£4,234 per semester
The geographic location of the university is particularly advantageous for the study of wildlife biology. Spruce forest, aspen-birch forest, alpine tundra, bogs and several types of aquatic habitats are within easy reach. Studies can be made in many other habitats ranging from the dense forests of southeastern Alaska to Arctic tundra.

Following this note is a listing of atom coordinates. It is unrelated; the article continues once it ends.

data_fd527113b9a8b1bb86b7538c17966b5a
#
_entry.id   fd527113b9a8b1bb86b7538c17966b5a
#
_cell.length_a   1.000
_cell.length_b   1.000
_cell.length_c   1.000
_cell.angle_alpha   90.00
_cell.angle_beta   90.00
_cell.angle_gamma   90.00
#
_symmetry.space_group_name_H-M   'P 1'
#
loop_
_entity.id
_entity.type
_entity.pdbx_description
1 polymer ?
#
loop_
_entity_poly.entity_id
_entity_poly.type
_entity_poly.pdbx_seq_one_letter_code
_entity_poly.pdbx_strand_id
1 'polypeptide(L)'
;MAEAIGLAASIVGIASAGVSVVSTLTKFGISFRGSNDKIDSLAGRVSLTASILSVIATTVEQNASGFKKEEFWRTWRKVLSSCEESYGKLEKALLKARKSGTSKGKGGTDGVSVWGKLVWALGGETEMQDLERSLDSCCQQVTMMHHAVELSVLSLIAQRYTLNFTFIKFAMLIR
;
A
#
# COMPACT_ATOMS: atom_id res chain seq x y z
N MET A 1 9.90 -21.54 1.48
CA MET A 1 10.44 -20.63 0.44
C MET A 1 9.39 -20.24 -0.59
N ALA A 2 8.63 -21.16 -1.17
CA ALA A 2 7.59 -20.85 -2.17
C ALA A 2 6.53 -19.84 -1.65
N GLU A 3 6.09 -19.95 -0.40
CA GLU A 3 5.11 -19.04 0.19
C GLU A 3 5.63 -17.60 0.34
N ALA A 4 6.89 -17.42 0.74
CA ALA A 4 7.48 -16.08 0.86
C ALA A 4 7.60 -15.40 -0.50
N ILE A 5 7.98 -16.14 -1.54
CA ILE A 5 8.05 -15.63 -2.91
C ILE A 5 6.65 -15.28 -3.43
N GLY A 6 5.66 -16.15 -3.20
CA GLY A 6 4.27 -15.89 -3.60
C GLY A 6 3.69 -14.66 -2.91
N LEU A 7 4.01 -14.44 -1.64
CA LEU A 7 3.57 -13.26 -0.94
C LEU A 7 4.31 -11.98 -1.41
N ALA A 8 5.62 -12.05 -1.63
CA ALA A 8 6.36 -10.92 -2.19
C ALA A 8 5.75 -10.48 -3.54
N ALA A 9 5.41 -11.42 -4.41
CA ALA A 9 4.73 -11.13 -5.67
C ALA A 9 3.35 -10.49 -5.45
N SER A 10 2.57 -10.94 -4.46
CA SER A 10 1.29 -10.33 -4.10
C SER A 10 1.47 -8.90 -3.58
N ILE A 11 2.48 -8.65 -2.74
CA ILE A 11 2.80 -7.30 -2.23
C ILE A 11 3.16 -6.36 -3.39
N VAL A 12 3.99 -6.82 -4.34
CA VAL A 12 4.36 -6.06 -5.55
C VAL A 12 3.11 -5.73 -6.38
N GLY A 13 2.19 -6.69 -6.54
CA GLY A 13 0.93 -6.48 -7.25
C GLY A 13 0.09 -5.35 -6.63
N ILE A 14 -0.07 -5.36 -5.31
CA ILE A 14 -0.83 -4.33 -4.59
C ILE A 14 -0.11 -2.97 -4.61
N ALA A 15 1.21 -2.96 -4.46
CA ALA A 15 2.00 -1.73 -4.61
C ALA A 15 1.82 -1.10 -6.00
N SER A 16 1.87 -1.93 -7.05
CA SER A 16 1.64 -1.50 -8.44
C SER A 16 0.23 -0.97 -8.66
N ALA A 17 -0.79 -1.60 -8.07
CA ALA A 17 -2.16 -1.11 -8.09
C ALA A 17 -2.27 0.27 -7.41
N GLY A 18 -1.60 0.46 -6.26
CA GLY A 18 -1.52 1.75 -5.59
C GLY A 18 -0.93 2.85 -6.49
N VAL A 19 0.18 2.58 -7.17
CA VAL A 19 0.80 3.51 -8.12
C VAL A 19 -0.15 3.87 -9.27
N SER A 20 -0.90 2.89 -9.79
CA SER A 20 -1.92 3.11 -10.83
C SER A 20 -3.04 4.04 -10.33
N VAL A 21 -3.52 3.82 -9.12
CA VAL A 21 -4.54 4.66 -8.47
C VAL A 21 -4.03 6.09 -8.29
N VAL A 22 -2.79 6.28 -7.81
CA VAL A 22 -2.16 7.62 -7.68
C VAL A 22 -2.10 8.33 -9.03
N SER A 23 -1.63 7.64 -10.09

Adequate study collections of plants and animals are available, and a 2,000-acre study area is near the campus. Wildlife biology students have ample opportunity for close association with the personnel of the Alaska Cooperative Fish and Wildlife Research Unit, Institute of Arctic Biology and several local offices of federal and state conservation agencies. These agencies often provide support for graduate student projects, and program faculty usually hire a number of students for summer field work. Exceptional opportunities are available for students to gain experience and make job connections.
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